By Jessica Gorman
A Tumor's Lifeblood?
Scientists are investigating whether tumors are driven by stem cells
By Jessica Gorman
In the 1800s, scientists made an intriguing observation through their microscopes: Some cells in a tumor looked different from the rest. It was the seed of an idea, and over the ensuing decades, researchers began to ask whether all cancer cells, or just a small number of them, keep a tumor growing.
It's an important question to ask. The traditional view of cancer holds that any of a cancer's cells can initiate or maintain a tumor, and therapies are aimed at killing those cells indiscriminately. If this other theory is right, a tiny population of tumor-promoting cells, called cancer stem cells, is the root of the cancer: These cells would keep the tumor growing and might launch recurrences and metastases.
Researchers have long known that they must inject large amounts of cancer cells into an animal to initiate a new tumor. But it wasn't until the late 1980s that the technological tools became available to try to identify cancer stem cells, says John Dick, a stem cell biologist at the University of Toronto. Since that time, Dick and other scientists have identified cell populations that they believe to contain the only cells capable of growing a new tumor. When researchers inject these cells into special, immune-deficient mice, the animals develop cancer. Meanwhile, injecting 10 or 100 times as many—or more—ordinary cancer cells does not cause cancer in the mice.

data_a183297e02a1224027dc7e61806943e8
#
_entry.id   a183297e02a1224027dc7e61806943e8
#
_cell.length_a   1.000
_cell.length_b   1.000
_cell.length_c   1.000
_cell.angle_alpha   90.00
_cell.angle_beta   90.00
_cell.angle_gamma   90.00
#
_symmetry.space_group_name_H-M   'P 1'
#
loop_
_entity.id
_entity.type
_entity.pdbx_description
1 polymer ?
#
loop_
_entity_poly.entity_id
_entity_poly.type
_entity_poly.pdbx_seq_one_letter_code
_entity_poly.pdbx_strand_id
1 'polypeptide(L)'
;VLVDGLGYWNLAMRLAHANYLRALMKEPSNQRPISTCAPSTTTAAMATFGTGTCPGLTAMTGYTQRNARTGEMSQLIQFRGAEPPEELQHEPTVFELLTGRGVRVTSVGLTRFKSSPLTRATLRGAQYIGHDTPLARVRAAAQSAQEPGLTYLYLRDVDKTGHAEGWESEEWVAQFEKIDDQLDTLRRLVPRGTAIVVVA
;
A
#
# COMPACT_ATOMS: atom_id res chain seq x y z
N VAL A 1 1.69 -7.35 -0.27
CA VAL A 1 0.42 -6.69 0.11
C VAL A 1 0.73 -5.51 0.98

Scientists have reported evidence that suggests these cancer stem cells exist in leukemia, breast cancer and brain cancer. The data also look promising for the presence of cancer stem cells in other cancers, such as prostate cancer, says Michael Clarke, a stem cell biologist and oncologist at the Stanford University School of Medicine in Palo Alto, Calif., who led research that reported the identification of breast cancer stem cells. "I think it's going to be the rule, rather than the exception," he says. "I wouldn't be surprised if most cancers had a stem cell population."
These aren't the stem cells mired in controversy, called embryonic stem cells, which can generate any cell in the body. They also are not normal adult stem cells, which are found in many varieties throughout the adult body. Adult stem cells can generate different types of specialized, or differentiated, cells for one particular part of the body. For instance, an adult stem cell in the brain may produce mature brain cells, such as neurons and astrocytes. In addition to making a more specialized cell, an adult or embryonic stem cell always makes a replica of itself each time it divides.
"Only the stem cell can make more copies of itself," says physician-scientist Max Wicha, who directs the University of Michigan Comprehensive Cancer Center in Ann Arbor and who collaborated with Clarke on the breast cancer stem cell research. "When any other cell in the body divides and makes two of itself, those two are not like the parent anymore." And while specialized cells die after a certain number of cell divisions, stem cells divide endlessly.